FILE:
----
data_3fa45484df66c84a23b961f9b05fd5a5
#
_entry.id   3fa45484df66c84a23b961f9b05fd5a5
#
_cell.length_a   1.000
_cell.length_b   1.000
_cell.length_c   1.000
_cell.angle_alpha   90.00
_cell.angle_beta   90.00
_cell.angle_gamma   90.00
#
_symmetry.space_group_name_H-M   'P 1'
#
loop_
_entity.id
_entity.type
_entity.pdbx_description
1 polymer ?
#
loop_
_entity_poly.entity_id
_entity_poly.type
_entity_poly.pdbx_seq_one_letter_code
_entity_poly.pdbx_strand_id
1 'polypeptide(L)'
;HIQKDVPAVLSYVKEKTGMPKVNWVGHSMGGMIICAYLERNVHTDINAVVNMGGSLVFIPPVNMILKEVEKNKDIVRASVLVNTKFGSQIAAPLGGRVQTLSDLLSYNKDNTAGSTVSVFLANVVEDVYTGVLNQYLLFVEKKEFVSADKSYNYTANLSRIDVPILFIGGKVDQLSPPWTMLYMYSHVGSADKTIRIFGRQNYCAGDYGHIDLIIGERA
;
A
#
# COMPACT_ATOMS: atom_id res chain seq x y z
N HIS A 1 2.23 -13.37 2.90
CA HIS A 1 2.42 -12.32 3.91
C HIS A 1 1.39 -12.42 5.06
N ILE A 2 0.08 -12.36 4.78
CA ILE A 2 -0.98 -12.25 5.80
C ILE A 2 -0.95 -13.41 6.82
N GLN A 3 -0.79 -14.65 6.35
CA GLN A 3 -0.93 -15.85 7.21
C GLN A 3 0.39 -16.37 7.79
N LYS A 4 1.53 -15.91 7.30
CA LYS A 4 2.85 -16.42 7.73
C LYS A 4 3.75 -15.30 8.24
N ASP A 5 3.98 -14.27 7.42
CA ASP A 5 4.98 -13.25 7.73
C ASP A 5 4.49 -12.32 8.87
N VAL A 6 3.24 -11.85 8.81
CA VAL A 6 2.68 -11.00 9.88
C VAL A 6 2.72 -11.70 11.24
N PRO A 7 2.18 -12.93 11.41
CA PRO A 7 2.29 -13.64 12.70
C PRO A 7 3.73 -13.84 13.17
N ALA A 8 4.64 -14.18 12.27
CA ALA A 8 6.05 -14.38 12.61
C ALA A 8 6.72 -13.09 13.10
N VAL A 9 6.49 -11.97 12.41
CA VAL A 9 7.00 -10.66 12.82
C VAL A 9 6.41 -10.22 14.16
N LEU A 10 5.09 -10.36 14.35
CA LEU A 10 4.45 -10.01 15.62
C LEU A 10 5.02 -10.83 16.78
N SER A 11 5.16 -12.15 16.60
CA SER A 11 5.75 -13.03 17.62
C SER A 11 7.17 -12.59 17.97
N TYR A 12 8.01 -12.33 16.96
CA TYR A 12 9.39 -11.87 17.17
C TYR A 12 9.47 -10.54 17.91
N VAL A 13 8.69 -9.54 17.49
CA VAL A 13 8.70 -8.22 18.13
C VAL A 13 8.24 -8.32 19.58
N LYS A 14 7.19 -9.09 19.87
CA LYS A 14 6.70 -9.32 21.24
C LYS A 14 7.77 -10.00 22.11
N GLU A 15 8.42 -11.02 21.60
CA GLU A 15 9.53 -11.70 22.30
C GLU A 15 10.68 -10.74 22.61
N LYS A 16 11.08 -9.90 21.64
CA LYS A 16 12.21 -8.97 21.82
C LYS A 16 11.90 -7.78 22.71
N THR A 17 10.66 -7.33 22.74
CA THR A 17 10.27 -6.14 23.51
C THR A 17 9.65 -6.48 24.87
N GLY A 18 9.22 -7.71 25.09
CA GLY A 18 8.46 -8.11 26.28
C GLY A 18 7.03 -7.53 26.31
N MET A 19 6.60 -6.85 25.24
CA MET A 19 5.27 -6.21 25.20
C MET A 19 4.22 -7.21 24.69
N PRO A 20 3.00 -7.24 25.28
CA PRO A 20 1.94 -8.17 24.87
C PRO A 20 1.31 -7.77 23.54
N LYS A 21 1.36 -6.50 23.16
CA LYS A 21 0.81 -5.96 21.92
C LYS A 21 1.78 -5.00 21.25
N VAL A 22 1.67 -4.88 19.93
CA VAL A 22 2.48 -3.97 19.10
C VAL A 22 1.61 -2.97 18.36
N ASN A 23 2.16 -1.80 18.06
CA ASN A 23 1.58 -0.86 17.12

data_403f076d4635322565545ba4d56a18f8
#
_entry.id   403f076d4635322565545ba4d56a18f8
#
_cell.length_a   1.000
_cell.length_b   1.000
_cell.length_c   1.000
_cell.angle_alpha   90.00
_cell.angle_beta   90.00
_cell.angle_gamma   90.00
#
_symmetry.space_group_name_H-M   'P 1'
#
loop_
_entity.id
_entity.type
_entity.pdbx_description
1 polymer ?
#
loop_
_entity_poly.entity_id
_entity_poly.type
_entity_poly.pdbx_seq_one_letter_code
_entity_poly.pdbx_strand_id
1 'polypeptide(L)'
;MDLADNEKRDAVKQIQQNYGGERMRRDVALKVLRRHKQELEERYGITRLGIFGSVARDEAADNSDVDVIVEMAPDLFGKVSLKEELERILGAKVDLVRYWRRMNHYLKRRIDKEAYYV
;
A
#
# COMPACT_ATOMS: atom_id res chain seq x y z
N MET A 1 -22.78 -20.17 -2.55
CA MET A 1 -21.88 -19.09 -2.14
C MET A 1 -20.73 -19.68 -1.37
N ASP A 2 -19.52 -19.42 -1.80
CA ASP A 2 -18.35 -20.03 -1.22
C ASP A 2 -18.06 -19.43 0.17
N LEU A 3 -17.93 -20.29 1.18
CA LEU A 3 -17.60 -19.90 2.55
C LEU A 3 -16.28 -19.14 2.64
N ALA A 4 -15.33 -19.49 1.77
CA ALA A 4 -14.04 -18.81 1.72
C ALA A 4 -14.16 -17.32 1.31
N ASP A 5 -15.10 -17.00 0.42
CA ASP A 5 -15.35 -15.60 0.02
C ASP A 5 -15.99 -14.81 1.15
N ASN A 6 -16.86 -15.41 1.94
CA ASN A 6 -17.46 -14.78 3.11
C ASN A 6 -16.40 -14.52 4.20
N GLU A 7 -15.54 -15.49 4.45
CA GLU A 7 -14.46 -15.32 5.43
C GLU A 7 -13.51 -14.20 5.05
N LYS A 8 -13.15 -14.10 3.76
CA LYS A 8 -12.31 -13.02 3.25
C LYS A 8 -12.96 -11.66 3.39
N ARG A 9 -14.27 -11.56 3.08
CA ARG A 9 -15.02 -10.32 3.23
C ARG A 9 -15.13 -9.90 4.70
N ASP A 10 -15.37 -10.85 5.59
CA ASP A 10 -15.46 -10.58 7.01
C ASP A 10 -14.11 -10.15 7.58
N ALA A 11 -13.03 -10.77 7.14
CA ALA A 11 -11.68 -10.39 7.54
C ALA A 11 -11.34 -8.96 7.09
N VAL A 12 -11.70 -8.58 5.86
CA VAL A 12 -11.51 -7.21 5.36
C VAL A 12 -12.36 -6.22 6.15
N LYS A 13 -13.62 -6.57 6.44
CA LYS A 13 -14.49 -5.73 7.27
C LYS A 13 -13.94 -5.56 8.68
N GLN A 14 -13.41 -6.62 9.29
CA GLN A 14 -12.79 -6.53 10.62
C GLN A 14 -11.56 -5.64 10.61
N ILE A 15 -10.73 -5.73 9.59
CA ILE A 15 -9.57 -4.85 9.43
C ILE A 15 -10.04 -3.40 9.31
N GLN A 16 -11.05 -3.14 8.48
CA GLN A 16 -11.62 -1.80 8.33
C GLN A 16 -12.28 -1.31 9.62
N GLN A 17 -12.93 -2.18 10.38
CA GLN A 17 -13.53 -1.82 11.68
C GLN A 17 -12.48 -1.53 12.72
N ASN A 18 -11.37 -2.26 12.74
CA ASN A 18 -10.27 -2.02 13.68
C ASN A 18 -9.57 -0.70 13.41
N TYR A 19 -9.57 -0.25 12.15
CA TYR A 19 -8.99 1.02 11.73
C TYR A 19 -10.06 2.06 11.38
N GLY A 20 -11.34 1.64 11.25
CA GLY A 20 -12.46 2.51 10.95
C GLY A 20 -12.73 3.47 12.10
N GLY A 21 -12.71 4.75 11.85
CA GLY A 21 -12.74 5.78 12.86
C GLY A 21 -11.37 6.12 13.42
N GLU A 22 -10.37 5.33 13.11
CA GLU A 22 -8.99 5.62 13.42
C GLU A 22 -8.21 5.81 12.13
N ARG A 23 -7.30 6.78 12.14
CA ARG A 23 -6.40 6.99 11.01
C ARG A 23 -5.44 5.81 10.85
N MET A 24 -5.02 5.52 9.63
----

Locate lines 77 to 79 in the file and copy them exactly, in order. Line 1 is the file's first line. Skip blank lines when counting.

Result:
CA LYS A 16 12.21 -8.97 21.82
C LYS A 16 11.90 -7.78 22.71
N THR A 17 10.66 -7.33 22.74